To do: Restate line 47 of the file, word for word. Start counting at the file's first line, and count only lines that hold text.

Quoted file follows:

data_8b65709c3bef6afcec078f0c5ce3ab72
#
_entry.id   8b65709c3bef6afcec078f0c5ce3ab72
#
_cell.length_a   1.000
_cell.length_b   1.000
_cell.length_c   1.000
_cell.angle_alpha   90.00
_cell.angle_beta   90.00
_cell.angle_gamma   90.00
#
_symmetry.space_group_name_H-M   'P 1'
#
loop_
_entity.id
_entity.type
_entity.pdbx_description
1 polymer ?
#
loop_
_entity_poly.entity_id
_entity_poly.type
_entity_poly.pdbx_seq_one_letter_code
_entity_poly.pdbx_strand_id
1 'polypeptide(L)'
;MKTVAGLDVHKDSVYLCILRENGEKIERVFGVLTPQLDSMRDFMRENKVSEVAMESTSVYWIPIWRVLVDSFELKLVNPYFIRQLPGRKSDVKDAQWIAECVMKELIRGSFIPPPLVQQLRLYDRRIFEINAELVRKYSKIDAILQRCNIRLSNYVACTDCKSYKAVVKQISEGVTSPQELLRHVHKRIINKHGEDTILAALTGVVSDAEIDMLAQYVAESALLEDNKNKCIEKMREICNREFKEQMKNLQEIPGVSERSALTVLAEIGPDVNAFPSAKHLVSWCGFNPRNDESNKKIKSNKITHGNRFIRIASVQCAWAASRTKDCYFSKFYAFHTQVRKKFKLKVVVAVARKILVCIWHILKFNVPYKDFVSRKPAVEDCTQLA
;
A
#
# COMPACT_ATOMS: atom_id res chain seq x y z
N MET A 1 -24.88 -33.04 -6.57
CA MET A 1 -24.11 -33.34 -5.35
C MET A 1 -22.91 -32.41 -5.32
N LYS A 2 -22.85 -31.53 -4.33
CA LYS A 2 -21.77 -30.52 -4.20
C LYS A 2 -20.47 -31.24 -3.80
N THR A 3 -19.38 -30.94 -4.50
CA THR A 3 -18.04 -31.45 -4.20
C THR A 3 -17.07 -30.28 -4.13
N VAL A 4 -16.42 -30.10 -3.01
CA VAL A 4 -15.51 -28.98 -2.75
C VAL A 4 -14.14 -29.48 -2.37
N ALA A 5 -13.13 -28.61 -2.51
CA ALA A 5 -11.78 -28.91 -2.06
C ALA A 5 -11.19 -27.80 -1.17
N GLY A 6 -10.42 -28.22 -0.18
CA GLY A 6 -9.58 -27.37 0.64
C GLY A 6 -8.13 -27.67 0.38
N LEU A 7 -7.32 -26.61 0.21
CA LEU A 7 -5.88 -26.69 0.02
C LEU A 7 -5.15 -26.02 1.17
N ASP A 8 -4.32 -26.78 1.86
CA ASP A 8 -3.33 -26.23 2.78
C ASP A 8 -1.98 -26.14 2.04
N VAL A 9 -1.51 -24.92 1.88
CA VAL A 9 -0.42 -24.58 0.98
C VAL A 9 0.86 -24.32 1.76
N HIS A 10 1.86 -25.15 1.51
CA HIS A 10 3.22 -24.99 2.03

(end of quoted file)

CA GLY A 6 -9.58 -27.37 0.64